Today’s consumers are motivated by a search for value that goes beyond price comparisons.
Throughout history, shopping has involved taking a trip, planned in advance, to a favorite store for which a consumer made time. Then, the ecommerce revolution upended that predictable relationship and activity. In lieu of going to a store, people increasingly purchased goods and services online and sight unseen. Yet, it’s only recently, a decade or so since the advent of the smartphone, that a fundamental change truly occurred.
Thanks to mobile technology and social media, consumers have been rewired as it pertains to shopping, and it may usher in one of the industry’s biggest shifts in consumer behavior. Today’s always-on consumers come highly informed with specific demands pertaining to price, ingredients, delivery options, production methods, and much more. And they shop whenever and wherever the mood strikes them, in so called “micro moments,” often while doing other tasks. In other words, consumers today shop anywhere, anytime, and increasingly, any way they want.
Further, consumers are now driven by “micro-needs” that reveal their desires for specific products or attributes that conform with what they consider important or valuable. Traditionally, the industry produced and carried offerings that varied only slightly from locale to locale, largely based on macro factors such as sales volume, climate, and competitive intensity, to name a few. It’s now important to offer items based on specific qualities tailored to meet consumers’ demands, such as products that are certified as organic, fresh, environmentally friendly, parabens-free, and the like. Over 70 percent of respondents say they are looking for specific attributes that are important to them when choosing a brand.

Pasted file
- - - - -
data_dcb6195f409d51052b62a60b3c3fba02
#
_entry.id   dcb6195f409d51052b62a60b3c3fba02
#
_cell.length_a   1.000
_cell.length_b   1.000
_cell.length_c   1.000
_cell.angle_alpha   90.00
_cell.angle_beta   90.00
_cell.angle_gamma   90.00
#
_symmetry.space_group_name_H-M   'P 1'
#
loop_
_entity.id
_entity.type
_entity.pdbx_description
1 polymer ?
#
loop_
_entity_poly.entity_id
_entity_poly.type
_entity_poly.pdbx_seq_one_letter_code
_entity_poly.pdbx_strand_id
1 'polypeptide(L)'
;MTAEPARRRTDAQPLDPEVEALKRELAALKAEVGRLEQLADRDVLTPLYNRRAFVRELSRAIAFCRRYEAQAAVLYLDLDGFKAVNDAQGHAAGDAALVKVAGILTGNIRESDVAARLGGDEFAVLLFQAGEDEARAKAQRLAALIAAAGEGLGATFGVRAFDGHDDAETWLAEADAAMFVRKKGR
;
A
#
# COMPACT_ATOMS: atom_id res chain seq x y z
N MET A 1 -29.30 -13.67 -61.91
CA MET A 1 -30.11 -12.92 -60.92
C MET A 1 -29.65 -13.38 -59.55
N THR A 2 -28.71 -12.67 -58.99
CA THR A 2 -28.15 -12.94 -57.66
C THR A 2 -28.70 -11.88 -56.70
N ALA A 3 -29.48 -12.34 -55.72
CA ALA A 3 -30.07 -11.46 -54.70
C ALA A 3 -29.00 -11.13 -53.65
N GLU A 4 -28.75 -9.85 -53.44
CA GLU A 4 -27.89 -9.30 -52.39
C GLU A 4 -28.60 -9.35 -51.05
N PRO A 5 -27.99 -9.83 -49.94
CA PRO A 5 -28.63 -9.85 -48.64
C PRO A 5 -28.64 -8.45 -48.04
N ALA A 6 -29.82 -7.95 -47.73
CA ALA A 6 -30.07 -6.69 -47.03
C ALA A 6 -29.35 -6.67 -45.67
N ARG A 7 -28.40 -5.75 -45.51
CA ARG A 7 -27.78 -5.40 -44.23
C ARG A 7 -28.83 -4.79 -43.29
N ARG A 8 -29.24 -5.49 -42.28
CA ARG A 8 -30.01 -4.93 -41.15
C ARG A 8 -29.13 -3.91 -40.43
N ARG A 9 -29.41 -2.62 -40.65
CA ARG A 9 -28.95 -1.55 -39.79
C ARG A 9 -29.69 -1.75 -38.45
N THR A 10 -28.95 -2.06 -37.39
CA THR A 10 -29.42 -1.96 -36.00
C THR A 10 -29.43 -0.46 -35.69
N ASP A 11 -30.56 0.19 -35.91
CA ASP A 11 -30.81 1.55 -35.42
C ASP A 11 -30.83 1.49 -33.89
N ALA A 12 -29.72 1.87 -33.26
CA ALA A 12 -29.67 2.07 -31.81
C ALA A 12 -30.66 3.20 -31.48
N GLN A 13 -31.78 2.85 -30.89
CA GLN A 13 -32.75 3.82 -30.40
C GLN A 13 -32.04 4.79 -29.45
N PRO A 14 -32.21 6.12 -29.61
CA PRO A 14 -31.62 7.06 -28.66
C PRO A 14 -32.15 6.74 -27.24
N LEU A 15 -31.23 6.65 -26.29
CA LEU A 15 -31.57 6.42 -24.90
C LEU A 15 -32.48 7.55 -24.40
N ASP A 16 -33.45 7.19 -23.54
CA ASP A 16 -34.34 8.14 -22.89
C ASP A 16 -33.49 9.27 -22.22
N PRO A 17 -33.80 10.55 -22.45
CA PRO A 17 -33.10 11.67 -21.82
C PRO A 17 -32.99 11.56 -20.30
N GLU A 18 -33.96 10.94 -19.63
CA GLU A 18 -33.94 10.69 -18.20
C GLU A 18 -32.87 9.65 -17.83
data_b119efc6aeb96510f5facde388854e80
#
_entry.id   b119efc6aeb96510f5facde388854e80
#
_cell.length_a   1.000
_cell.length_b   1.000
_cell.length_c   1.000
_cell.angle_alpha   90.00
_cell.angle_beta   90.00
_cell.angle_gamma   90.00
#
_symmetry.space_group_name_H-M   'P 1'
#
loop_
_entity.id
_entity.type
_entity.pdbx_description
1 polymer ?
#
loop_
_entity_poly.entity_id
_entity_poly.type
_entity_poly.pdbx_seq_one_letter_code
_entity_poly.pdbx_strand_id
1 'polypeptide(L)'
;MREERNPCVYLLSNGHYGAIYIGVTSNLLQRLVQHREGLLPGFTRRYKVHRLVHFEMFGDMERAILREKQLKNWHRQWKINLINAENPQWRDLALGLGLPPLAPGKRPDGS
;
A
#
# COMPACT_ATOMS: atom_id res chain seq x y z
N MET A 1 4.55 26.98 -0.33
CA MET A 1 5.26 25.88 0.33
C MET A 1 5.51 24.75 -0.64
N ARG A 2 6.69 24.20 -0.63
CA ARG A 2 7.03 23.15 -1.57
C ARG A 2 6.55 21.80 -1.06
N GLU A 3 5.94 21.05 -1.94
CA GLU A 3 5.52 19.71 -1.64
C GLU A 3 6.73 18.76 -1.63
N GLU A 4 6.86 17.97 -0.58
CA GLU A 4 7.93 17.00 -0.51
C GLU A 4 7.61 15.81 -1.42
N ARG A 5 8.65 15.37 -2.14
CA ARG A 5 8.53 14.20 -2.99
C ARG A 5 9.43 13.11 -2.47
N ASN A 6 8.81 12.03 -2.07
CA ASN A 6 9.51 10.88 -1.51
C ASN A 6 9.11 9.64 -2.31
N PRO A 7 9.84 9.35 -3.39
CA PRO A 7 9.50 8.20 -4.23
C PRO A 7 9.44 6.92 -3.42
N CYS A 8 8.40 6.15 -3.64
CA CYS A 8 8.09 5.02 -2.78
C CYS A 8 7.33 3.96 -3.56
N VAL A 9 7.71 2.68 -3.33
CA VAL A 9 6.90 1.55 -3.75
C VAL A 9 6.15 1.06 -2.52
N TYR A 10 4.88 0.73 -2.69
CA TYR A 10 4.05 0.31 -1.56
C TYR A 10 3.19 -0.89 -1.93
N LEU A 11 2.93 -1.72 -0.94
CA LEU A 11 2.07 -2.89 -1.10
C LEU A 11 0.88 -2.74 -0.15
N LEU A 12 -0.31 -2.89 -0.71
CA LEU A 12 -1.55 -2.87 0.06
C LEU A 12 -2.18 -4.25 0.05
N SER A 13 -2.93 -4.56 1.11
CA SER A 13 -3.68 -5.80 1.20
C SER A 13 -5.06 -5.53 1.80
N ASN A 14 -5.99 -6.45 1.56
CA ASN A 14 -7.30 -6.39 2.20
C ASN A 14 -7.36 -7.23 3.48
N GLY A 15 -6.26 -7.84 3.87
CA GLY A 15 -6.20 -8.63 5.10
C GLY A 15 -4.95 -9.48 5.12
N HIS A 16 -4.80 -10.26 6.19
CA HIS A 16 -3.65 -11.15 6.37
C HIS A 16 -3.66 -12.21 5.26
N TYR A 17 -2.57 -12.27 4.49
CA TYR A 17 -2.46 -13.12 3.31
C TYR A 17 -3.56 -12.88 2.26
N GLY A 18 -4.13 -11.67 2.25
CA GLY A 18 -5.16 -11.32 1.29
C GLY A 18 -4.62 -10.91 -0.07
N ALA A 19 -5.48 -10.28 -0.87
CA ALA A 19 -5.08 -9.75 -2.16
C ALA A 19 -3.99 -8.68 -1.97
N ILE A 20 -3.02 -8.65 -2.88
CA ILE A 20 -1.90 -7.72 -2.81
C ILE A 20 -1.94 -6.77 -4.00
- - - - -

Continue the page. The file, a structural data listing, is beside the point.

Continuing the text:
Paradoxically, as consumer shopping continues to shift toward digital touchpoints, the store is more important than ever, even as its role morphs into something new. For shoppers who crave convenience and immediacy, stores have become critical nodes in the omnichannel supply and fulfillment ecosystem. For consumers who desire experiential and/or communal shopping, stores have become showcases for them to have hands-on engagement with products and brands.
These wide-ranging requirements have radically transformed the retail and brand landscape over the past five years. To better understand how consumer preferences and priorities keep changing, as well as the resulting impacts on brands, the IBM Institute for Business Value, in association with the National Retail Federation, conducted a research study of 18,980 consumers in 28 countries. We asked about shopping habits, drivers of brand and product choice, consumption patterns, and the willingness to change behavior based on a variety of personal values and beliefs.
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